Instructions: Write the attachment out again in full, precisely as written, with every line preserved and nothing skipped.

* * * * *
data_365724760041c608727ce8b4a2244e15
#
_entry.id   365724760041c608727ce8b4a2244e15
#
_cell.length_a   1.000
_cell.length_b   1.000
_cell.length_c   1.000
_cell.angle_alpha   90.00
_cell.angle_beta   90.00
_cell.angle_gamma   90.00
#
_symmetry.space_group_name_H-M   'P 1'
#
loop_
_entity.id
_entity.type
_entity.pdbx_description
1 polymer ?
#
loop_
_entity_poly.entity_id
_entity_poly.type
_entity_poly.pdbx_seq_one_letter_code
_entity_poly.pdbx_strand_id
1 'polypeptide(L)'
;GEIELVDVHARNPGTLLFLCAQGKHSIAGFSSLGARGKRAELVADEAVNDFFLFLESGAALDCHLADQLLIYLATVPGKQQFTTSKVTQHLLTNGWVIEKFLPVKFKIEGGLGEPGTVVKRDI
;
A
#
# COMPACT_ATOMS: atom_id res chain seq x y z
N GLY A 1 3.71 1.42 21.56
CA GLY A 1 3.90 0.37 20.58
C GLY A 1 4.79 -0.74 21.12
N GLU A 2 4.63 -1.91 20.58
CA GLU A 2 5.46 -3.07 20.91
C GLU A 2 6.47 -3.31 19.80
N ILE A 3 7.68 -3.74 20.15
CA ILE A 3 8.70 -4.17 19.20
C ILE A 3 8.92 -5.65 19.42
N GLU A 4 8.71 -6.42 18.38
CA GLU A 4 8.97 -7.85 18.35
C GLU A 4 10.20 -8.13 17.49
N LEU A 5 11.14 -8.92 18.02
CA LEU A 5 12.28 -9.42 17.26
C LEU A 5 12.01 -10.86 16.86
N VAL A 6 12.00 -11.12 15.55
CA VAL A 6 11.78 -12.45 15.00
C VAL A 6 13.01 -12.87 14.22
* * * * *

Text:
data_365724760041c608727ce8b4a2244e15
#
_entry.id   365724760041c608727ce8b4a2244e15
#
_cell.length_a   1.000
_cell.length_b   1.000
_cell.length_c   1.000
_cell.angle_alpha   90.00
_cell.angle_beta   90.00
_cell.angle_gamma   90.00
#
_symmetry.space_group_name_H-M   'P 1'
#
loop_
_entity.id
_entity.type
_entity.pdbx_description
1 polymer ?
#
loop_
_entity_poly.entity_id
_entity_poly.type
_entity_poly.pdbx_seq_one_letter_code
_entity_poly.pdbx_strand_id
1 'polypeptide(L)'
;GEIELVDVHARNPGTLLFLCAQGKHSIAGFSSLGARGKRAELVADEAVNDFFLFLESGAALDCHLADQLLIYLATVPGKQQFTTSKVTQHLLTNGWVIEKFLPVKFKIEGGLGEPGTVVKRDI
;
A
#
# COMPACT_ATOMS: atom_id res chain seq x y z
N GLY A 1 3.71 1.42 21.56
CA GLY A 1 3.90 0.37 20.58
C GLY A 1 4.79 -0.74 21.12
N GLU A 2 4.63 -1.91 20.58
CA GLU A 2 5.46 -3.07 20.91
C GLU A 2 6.47 -3.31 19.80
N ILE A 3 7.68 -3.74 20.15
CA ILE A 3 8.70 -4.17 19.20
C ILE A 3 8.92 -5.65 19.42
N GLU A 4 8.71 -6.42 18.38
CA GLU A 4 8.97 -7.85 18.35
C GLU A 4 10.20 -8.13 17.49
N LEU A 5 11.14 -8.92 18.02
CA LEU A 5 12.28 -9.42 17.26
C LEU A 5 12.01 -10.86 16.86
N VAL A 6 12.00 -11.12 15.55
CA VAL A 6 11.78 -12.45 15.00
C VAL A 6 13.01 -12.87 14.22